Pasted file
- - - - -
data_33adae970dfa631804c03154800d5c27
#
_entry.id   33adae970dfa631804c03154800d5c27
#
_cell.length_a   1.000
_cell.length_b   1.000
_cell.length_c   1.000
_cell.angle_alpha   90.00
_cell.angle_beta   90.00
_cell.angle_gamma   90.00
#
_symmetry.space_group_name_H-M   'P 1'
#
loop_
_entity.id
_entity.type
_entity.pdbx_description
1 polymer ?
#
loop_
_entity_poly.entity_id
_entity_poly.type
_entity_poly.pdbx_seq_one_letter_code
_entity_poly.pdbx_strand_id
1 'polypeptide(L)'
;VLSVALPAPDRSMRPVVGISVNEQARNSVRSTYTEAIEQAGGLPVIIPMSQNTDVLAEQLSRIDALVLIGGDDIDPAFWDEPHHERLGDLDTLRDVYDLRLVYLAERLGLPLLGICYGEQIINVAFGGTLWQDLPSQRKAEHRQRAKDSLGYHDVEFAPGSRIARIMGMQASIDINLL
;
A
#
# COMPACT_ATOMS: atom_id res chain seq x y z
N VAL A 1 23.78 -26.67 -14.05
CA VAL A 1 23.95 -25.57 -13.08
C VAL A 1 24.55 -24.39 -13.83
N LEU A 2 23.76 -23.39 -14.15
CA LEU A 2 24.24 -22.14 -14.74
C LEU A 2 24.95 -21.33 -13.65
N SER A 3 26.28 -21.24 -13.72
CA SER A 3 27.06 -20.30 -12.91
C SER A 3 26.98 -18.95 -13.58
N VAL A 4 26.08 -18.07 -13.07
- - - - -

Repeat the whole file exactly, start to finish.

data_33adae970dfa631804c03154800d5c27
#
_entry.id   33adae970dfa631804c03154800d5c27
#
_cell.length_a   1.000
_cell.length_b   1.000
_cell.length_c   1.000
_cell.angle_alpha   90.00
_cell.angle_beta   90.00
_cell.angle_gamma   90.00
#
_symmetry.space_group_name_H-M   'P 1'
#
loop_
_entity.id
_entity.type
_entity.pdbx_description
1 polymer ?
#
loop_
_entity_poly.entity_id
_entity_poly.type
_entity_poly.pdbx_seq_one_letter_code
_entity_poly.pdbx_strand_id
1 'polypeptide(L)'
;VLSVALPAPDRSMRPVVGISVNEQARNSVRSTYTEAIEQAGGLPVIIPMSQNTDVLAEQLSRIDALVLIGGDDIDPAFWDEPHHERLGDLDTLRDVYDLRLVYLAERLGLPLLGICYGEQIINVAFGGTLWQDLPSQRKAEHRQRAKDSLGYHDVEFAPGSRIARIMGMQASIDINLL
;
A
#
# COMPACT_ATOMS: atom_id res chain seq x y z
N VAL A 1 23.78 -26.67 -14.05
CA VAL A 1 23.95 -25.57 -13.08
C VAL A 1 24.55 -24.39 -13.83
N LEU A 2 23.76 -23.39 -14.15
CA LEU A 2 24.24 -22.14 -14.74
C LEU A 2 24.95 -21.33 -13.65
N SER A 3 26.28 -21.24 -13.72
CA SER A 3 27.06 -20.30 -12.91
C SER A 3 26.98 -18.95 -13.58
N VAL A 4 26.08 -18.07 -13.07